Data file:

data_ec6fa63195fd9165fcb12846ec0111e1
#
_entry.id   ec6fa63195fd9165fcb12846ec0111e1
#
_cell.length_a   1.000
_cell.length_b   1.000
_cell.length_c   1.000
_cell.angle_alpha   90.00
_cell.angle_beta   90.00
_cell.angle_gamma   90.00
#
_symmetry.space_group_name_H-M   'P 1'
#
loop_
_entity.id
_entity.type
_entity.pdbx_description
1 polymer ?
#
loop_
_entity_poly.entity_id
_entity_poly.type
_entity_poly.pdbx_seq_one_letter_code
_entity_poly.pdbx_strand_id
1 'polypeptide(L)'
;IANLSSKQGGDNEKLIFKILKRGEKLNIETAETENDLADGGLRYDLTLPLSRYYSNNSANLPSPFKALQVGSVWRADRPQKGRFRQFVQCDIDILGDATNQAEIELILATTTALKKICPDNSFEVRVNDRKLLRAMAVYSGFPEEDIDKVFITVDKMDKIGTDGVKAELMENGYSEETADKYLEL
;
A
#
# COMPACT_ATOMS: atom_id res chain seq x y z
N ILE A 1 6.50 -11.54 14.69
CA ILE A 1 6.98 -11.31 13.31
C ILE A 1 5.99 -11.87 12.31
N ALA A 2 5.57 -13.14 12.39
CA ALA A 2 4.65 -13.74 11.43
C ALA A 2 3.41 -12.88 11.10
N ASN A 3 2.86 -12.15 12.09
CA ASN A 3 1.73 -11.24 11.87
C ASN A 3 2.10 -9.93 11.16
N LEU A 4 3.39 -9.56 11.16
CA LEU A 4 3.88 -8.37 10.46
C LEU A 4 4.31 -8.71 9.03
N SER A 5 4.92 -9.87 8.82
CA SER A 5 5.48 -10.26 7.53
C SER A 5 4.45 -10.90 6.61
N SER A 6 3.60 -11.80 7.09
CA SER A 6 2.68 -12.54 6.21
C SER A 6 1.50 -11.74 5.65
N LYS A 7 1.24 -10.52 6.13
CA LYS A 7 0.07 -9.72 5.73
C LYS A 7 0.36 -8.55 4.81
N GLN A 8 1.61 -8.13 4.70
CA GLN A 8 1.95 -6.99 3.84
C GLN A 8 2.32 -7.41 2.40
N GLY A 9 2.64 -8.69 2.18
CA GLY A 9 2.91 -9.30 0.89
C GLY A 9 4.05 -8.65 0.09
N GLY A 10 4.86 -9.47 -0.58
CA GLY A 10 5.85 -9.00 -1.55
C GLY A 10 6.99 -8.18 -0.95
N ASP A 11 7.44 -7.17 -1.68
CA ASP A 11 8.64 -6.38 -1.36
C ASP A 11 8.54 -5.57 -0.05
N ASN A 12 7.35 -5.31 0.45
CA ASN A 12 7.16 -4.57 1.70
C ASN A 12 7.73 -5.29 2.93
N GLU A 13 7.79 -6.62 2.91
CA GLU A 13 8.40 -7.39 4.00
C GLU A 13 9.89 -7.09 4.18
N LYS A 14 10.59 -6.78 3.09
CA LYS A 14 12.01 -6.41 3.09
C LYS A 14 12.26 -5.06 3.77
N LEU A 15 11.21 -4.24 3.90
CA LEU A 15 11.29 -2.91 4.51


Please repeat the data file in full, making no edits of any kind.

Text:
data_ec6fa63195fd9165fcb12846ec0111e1
#
_entry.id   ec6fa63195fd9165fcb12846ec0111e1
#
_cell.length_a   1.000
_cell.length_b   1.000
_cell.length_c   1.000
_cell.angle_alpha   90.00
_cell.angle_beta   90.00
_cell.angle_gamma   90.00
#
_symmetry.space_group_name_H-M   'P 1'
#
loop_
_entity.id
_entity.type
_entity.pdbx_description
1 polymer ?
#
loop_
_entity_poly.entity_id
_entity_poly.type
_entity_poly.pdbx_seq_one_letter_code
_entity_poly.pdbx_strand_id
1 'polypeptide(L)'
;IANLSSKQGGDNEKLIFKILKRGEKLNIETAETENDLADGGLRYDLTLPLSRYYSNNSANLPSPFKALQVGSVWRADRPQKGRFRQFVQCDIDILGDATNQAEIELILATTTALKKICPDNSFEVRVNDRKLLRAMAVYSGFPEEDIDKVFITVDKMDKIGTDGVKAELMENGYSEETADKYLEL
;
A
#
# COMPACT_ATOMS: atom_id res chain seq x y z
N ILE A 1 6.50 -11.54 14.69
CA ILE A 1 6.98 -11.31 13.31
C ILE A 1 5.99 -11.87 12.31
N ALA A 2 5.57 -13.14 12.39
CA ALA A 2 4.65 -13.74 11.43
C ALA A 2 3.41 -12.88 11.10
N ASN A 3 2.86 -12.15 12.09
CA ASN A 3 1.73 -11.24 11.87
C ASN A 3 2.10 -9.93 11.16
N LEU A 4 3.39 -9.56 11.16
CA LEU A 4 3.88 -8.37 10.46
C LEU A 4 4.31 -8.71 9.03
N SER A 5 4.92 -9.87 8.82
CA SER A 5 5.48 -10.26 7.53
C SER A 5 4.45 -10.90 6.61
N SER A 6 3.60 -11.80 7.09
CA SER A 6 2.68 -12.54 6.21
C SER A 6 1.50 -11.74 5.65
N LYS A 7 1.24 -10.52 6.13
CA LYS A 7 0.07 -9.72 5.73
C LYS A 7 0.36 -8.55 4.81
N GLN A 8 1.61 -8.13 4.70
CA GLN A 8 1.95 -6.99 3.84
C GLN A 8 2.32 -7.41 2.40
N GLY A 9 2.64 -8.69 2.18
CA GLY A 9 2.91 -9.30 0.89
C GLY A 9 4.05 -8.65 0.09
N GLY A 10 4.86 -9.47 -0.58
CA GLY A 10 5.85 -9.00 -1.55
C GLY A 10 6.99 -8.18 -0.95
N ASP A 11 7.44 -7.17 -1.68
CA ASP A 11 8.64 -6.38 -1.36
C ASP A 11 8.54 -5.57 -0.05
N ASN A 12 7.35 -5.31 0.45
CA ASN A 12 7.16 -4.57 1.70
C ASN A 12 7.73 -5.29 2.93
N GLU A 13 7.79 -6.62 2.91
CA GLU A 13 8.40 -7.39 4.00
C GLU A 13 9.89 -7.09 4.18
N LYS A 14 10.59 -6.78 3.09
CA LYS A 14 12.01 -6.41 3.09
C LYS A 14 12.26 -5.06 3.77
N LEU A 15 11.21 -4.24 3.90
CA LEU A 15 11.29 -2.91 4.51